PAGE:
CPAP (continuous positive airway pressure therapy) machines help OSA (obstructive sleep apnea) sufferers breathe easier at night. Also, these machines might be used for treating prematurely born babies, with under developed lungs. For instance, physicians might use CPAP machines to treat babies with bronchopulmonary dysplasia, or respiratory distress syndrome. Often, in such situations, these machines are a more feasible option than ventilators, because they are less invasive.
Obtaining a CPAP Machine
Before using one of these machines, patients have to undergo a conducted sleep assessment by a sleep physician. This assessment will gauge the patient’s snoring, oxygen and breathing levels, and airway flow. To obtain a prescription for these machines, patients need to have completed this sleep assessment. Once the diagnosis is done (either mild or serious OSA), patients can acquire a machine from an approved home medication supplier.
How a CPAP Machine Works
CPAP machines increase air pressure inside the throat, which prevents the airways from collapsing after inhalation. Often, the partners of people who use these machines find that they sleep better. These machines are used each night, in the home, while the patient is sleeping. Each machine has one of the below items:
- Prongs to use on the nose
- NCPAP (nasal continuous positive airway pressure) mask
- A mask covering the mouth and nose
Some of these machines have additional features too, like heated humidifiers. These machines are lightweight, compact and reasonably quiet. The sound they produce is rhythmic and subtle. Many modern machines have data display and recording features, which allow patients to log their use of the machine overnight.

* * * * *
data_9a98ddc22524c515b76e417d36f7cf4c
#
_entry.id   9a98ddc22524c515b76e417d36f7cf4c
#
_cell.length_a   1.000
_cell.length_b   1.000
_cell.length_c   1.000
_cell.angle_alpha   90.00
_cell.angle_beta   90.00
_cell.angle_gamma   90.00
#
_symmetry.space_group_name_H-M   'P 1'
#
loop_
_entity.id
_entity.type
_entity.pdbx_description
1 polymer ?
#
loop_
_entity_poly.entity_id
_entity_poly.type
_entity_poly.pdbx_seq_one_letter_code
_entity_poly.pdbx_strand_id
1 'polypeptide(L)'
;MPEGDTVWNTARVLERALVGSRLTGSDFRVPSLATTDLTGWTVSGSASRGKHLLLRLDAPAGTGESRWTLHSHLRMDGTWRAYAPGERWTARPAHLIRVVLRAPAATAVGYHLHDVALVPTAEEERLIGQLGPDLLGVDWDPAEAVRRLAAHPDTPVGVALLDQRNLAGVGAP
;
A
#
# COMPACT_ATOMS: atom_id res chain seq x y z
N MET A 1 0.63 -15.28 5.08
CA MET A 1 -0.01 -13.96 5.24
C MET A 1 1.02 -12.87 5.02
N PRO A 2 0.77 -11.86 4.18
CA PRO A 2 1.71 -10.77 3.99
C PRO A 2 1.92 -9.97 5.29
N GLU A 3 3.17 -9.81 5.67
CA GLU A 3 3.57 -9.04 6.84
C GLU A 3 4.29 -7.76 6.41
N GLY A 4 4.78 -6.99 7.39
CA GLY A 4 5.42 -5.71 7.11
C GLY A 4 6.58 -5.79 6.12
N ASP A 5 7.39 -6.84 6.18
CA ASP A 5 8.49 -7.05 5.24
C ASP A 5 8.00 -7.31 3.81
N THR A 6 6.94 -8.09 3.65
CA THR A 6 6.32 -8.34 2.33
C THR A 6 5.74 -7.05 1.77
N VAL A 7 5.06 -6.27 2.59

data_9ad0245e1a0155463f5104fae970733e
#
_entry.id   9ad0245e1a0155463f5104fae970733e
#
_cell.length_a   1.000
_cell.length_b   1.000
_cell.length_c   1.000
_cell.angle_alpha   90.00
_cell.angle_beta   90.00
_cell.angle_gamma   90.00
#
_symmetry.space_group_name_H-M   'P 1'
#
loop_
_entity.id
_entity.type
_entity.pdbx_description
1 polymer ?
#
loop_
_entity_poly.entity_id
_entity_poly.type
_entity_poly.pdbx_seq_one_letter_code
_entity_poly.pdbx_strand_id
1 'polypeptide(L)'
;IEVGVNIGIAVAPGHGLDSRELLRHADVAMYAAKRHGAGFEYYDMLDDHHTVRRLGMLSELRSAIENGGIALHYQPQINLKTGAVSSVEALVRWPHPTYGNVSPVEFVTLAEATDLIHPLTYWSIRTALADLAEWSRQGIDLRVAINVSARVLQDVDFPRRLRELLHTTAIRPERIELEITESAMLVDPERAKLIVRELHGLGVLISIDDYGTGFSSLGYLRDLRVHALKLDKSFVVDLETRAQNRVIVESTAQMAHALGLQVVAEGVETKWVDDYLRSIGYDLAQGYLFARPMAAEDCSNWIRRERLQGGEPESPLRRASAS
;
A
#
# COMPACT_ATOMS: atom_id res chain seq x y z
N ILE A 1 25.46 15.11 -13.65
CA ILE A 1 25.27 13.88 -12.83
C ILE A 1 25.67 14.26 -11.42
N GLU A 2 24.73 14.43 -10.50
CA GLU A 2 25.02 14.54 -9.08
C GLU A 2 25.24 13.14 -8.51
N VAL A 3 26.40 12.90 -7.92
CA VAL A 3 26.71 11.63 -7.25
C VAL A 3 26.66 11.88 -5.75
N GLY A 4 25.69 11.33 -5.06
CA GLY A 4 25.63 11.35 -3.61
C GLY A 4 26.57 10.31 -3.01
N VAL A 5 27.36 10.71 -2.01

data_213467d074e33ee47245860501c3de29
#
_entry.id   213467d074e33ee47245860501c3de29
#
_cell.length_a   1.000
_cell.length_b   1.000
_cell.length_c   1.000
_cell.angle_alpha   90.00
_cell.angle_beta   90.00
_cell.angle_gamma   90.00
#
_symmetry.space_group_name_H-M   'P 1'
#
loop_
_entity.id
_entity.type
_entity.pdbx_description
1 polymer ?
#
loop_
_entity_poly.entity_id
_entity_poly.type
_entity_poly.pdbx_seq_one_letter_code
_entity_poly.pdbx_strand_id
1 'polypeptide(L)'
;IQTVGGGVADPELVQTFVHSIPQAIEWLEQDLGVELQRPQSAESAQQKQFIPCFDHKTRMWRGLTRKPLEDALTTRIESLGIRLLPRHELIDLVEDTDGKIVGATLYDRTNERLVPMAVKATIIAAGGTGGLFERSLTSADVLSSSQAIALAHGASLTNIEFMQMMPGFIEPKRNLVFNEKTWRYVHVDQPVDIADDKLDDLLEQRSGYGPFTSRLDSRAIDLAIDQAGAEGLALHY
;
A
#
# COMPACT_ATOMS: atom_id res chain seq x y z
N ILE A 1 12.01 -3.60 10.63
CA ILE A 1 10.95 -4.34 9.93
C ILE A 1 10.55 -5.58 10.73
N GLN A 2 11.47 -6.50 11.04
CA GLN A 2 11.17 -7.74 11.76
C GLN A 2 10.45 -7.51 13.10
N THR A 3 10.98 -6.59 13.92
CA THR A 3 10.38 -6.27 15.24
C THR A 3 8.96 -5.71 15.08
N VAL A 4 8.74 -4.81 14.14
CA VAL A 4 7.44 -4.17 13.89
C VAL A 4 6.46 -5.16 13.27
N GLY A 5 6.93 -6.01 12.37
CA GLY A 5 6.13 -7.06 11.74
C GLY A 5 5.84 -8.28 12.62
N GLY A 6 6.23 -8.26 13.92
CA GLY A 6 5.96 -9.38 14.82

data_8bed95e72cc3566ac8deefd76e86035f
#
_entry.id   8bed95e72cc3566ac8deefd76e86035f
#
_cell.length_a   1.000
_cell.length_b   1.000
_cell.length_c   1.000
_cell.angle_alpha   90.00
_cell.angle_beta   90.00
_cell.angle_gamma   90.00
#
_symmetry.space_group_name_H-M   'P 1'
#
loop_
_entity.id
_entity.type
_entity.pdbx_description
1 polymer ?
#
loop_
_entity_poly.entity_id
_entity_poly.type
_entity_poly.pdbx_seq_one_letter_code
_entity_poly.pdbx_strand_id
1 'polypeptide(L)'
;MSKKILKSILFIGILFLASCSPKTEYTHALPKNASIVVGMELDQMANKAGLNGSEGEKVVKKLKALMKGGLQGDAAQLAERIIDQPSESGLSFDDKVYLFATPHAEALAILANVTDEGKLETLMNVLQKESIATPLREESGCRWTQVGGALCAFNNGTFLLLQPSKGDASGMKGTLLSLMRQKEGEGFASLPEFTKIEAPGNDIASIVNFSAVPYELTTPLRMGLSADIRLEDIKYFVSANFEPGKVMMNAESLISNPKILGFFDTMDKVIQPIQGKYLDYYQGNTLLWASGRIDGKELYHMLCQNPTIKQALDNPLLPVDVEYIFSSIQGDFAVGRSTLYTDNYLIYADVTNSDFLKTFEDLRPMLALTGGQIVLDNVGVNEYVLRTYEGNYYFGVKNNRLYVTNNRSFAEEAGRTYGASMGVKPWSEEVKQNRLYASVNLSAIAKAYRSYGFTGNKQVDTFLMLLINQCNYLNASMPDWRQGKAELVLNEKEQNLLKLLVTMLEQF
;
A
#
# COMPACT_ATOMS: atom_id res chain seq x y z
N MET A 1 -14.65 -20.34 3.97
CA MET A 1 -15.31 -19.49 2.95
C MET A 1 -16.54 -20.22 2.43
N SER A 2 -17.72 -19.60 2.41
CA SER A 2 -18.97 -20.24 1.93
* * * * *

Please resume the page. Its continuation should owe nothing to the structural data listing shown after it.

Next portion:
What CPAP Machines Can do
Physicians use these machines to treat patients with mild to serious OSA. Frequently, these machines are the best available treatment for this condition. OSA is a common condition, which results in shallow breathing, or pauses in breathing, while patients are sleeping. Consequently, insufficient air reaches the patients’ lungs.
With OSA, the airways become blocked, or they collapse, during sleep. When patients attempt to breathe, the air that passes beyond the blockage can produce audible snoring. This snoring might disturb other people sleeping in the vicinity.
The moderate pressure from a CPAP machine can stop the airways from becoming blocked, or collapsing. Moreover, these machines are the preferred treatment for people suffering from heart problems and CAD (coronary artery disease). Certainly, the effectiveness of CPAP as a treatment for many conditions, especially serious and mild OSA, is supported by clinical evidence:
- Research shows that NCPAP masks lower blood pressure levels, throughout the nighttime and daytime.
- Studies indicate that CPAP machines reduce tiredness during the daytime, particularly in patients who suffer from mild and serious OSA.
- Patients suffering from CAD, who use CPAP machines for OSA, have a reduced likelihood of encountering heart conditions like heart failure.
- A CPAP machine is a superior option to alternative non surgical OSA treatments.
Furthermore, there are machines — referred to as AutoPAP (or Auto CPAP) machines — which are designed to titrate the oxygen levels introduced into the body. This is done depending on the patterns of breathing. Typically, these machines are a bit more expensive, however they provide a broader range of treatment options.
Therefore, most of the time, patients feel that AutoPAP machines are a more appealing alternative to conventional CPAP machines. Notwithstanding, virtually all modern CPAP machines keep patients well informed about their treatment, and give them lots of control over the entire process. This increases the chance that the obstructive sleep apnea treatment will be successful.